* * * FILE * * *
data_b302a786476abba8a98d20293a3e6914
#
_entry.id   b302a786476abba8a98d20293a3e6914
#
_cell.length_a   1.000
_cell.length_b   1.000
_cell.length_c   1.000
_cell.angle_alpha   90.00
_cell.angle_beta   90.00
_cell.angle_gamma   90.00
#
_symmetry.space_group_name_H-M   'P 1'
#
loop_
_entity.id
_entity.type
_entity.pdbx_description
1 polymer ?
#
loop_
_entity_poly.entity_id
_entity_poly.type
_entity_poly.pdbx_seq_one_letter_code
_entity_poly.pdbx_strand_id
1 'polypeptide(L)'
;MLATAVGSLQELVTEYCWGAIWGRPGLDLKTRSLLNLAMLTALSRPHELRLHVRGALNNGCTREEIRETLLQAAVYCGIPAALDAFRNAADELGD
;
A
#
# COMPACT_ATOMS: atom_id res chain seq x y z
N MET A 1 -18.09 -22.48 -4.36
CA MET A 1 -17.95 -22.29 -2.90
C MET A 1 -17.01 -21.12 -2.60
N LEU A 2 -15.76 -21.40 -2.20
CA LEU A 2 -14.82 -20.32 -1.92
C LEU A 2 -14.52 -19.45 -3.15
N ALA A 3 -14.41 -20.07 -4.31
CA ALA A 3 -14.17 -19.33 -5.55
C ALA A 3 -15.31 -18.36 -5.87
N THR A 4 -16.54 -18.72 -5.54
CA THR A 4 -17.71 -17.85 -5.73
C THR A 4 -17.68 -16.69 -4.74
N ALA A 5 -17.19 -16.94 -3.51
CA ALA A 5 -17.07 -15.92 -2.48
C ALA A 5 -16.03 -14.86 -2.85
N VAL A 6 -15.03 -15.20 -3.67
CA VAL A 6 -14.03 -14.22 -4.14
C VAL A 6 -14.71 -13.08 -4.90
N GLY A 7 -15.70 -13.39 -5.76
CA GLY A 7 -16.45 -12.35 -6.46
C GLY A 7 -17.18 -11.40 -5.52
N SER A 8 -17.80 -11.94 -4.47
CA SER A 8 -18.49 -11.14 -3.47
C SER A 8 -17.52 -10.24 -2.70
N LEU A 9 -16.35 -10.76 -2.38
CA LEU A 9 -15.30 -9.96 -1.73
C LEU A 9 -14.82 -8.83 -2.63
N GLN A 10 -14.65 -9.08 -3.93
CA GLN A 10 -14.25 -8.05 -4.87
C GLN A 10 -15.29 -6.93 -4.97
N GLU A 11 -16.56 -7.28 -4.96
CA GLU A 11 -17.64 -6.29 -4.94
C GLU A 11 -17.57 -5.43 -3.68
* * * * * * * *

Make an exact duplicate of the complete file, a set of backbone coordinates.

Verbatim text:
data_b302a786476abba8a98d20293a3e6914
#
_entry.id   b302a786476abba8a98d20293a3e6914
#
_cell.length_a   1.000
_cell.length_b   1.000
_cell.length_c   1.000
_cell.angle_alpha   90.00
_cell.angle_beta   90.00
_cell.angle_gamma   90.00
#
_symmetry.space_group_name_H-M   'P 1'
#
loop_
_entity.id
_entity.type
_entity.pdbx_description
1 polymer ?
#
loop_
_entity_poly.entity_id
_entity_poly.type
_entity_poly.pdbx_seq_one_letter_code
_entity_poly.pdbx_strand_id
1 'polypeptide(L)'
;MLATAVGSLQELVTEYCWGAIWGRPGLDLKTRSLLNLAMLTALSRPHELRLHVRGALNNGCTREEIRETLLQAAVYCGIPAALDAFRNAADELGD
;
A
#
# COMPACT_ATOMS: atom_id res chain seq x y z
N MET A 1 -18.09 -22.48 -4.36
CA MET A 1 -17.95 -22.29 -2.90
C MET A 1 -17.01 -21.12 -2.60
N LEU A 2 -15.76 -21.40 -2.20
CA LEU A 2 -14.82 -20.32 -1.92
C LEU A 2 -14.52 -19.45 -3.15
N ALA A 3 -14.41 -20.07 -4.31
CA ALA A 3 -14.17 -19.33 -5.55
C ALA A 3 -15.31 -18.36 -5.87
N THR A 4 -16.54 -18.72 -5.54
CA THR A 4 -17.71 -17.85 -5.73
C THR A 4 -17.68 -16.69 -4.74
N ALA A 5 -17.19 -16.94 -3.51
CA ALA A 5 -17.07 -15.92 -2.48
C ALA A 5 -16.03 -14.86 -2.85
N VAL A 6 -15.03 -15.20 -3.67
CA VAL A 6 -14.03 -14.22 -4.14
C VAL A 6 -14.71 -13.08 -4.90
N GLY A 7 -15.70 -13.39 -5.76
CA GLY A 7 -16.45 -12.35 -6.46
C GLY A 7 -17.18 -11.40 -5.52
N SER A 8 -17.80 -11.94 -4.47
CA SER A 8 -18.49 -11.14 -3.47
C SER A 8 -17.52 -10.24 -2.70
N LEU A 9 -16.35 -10.76 -2.38
CA LEU A 9 -15.30 -9.96 -1.73
C LEU A 9 -14.82 -8.83 -2.63
N GLN A 10 -14.65 -9.08 -3.93
CA GLN A 10 -14.25 -8.05 -4.87
C GLN A 10 -15.29 -6.93 -4.97
N GLU A 11 -16.56 -7.28 -4.96
CA GLU A 11 -17.64 -6.29 -4.94
C GLU A 11 -17.57 -5.43 -3.68